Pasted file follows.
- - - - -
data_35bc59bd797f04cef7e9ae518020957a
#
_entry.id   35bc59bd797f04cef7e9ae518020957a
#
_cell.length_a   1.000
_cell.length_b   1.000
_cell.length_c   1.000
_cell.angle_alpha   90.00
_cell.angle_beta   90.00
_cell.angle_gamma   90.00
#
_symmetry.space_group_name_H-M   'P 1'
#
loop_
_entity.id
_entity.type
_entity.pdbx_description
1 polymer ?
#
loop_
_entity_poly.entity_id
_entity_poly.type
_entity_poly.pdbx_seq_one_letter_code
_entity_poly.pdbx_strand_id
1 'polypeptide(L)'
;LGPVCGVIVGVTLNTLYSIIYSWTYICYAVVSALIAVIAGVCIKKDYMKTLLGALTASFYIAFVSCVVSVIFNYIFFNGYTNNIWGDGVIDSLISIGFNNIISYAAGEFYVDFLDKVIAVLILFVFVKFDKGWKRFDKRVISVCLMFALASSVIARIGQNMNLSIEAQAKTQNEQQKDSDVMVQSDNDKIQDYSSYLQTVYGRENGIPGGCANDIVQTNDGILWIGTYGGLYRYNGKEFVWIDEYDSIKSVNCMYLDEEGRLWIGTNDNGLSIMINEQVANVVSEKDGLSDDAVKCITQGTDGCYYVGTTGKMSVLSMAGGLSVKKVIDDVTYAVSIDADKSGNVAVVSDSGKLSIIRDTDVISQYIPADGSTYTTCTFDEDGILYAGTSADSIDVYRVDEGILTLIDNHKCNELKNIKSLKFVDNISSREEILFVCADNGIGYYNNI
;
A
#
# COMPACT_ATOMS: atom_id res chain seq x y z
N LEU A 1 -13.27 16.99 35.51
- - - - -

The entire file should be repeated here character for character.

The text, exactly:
data_35bc59bd797f04cef7e9ae518020957a
#
_entry.id   35bc59bd797f04cef7e9ae518020957a
#
_cell.length_a   1.000
_cell.length_b   1.000
_cell.length_c   1.000
_cell.angle_alpha   90.00
_cell.angle_beta   90.00
_cell.angle_gamma   90.00
#
_symmetry.space_group_name_H-M   'P 1'
#
loop_
_entity.id
_entity.type
_entity.pdbx_description
1 polymer ?
#
loop_
_entity_poly.entity_id
_entity_poly.type
_entity_poly.pdbx_seq_one_letter_code
_entity_poly.pdbx_strand_id
1 'polypeptide(L)'
;LGPVCGVIVGVTLNTLYSIIYSWTYICYAVVSALIAVIAGVCIKKDYMKTLLGALTASFYIAFVSCVVSVIFNYIFFNGYTNNIWGDGVIDSLISIGFNNIISYAAGEFYVDFLDKVIAVLILFVFVKFDKGWKRFDKRVISVCLMFALASSVIARIGQNMNLSIEAQAKTQNEQQKDSDVMVQSDNDKIQDYSSYLQTVYGRENGIPGGCANDIVQTNDGILWIGTYGGLYRYNGKEFVWIDEYDSIKSVNCMYLDEEGRLWIGTNDNGLSIMINEQVANVVSEKDGLSDDAVKCITQGTDGCYYVGTTGKMSVLSMAGGLSVKKVIDDVTYAVSIDADKSGNVAVVSDSGKLSIIRDTDVISQYIPADGSTYTTCTFDEDGILYAGTSADSIDVYRVDEGILTLIDNHKCNELKNIKSLKFVDNISSREEILFVCADNGIGYYNNI
;
A
#
# COMPACT_ATOMS: atom_id res chain seq x y z
N LEU A 1 -13.27 16.99 35.51